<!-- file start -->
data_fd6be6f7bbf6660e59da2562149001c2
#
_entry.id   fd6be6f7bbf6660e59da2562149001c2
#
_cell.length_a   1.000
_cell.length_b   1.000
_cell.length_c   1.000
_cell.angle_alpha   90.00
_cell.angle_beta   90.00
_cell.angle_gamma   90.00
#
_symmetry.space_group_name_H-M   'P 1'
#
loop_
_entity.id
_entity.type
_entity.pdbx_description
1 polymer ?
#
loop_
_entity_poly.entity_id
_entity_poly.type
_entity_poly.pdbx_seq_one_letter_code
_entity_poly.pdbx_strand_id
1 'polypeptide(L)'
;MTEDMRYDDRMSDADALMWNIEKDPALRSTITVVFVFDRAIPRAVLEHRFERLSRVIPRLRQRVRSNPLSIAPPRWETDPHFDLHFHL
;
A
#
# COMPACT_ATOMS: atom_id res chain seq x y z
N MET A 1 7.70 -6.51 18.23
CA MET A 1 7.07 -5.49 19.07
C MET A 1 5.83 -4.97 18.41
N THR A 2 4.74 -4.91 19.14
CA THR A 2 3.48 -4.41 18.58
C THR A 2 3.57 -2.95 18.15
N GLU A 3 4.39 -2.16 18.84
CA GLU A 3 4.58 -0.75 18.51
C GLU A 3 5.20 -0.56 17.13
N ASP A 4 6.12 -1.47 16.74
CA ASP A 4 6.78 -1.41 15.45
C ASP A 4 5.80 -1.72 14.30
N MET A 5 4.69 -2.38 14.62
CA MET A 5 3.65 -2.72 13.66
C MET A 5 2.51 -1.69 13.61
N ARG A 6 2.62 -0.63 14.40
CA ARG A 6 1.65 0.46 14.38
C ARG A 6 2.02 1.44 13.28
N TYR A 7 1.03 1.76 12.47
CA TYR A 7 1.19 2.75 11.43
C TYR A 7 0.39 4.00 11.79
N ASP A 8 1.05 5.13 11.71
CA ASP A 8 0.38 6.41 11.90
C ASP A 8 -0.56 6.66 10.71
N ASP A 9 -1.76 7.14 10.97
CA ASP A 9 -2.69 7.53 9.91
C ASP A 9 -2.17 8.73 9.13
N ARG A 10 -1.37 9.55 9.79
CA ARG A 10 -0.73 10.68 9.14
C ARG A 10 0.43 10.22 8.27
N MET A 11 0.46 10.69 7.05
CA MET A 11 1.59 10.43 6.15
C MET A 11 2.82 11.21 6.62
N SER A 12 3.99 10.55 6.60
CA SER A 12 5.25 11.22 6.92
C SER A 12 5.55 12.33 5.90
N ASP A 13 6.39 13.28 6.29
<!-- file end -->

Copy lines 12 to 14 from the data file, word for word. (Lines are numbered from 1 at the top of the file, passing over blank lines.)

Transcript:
_symmetry.space_group_name_H-M   'P 1'
#
loop_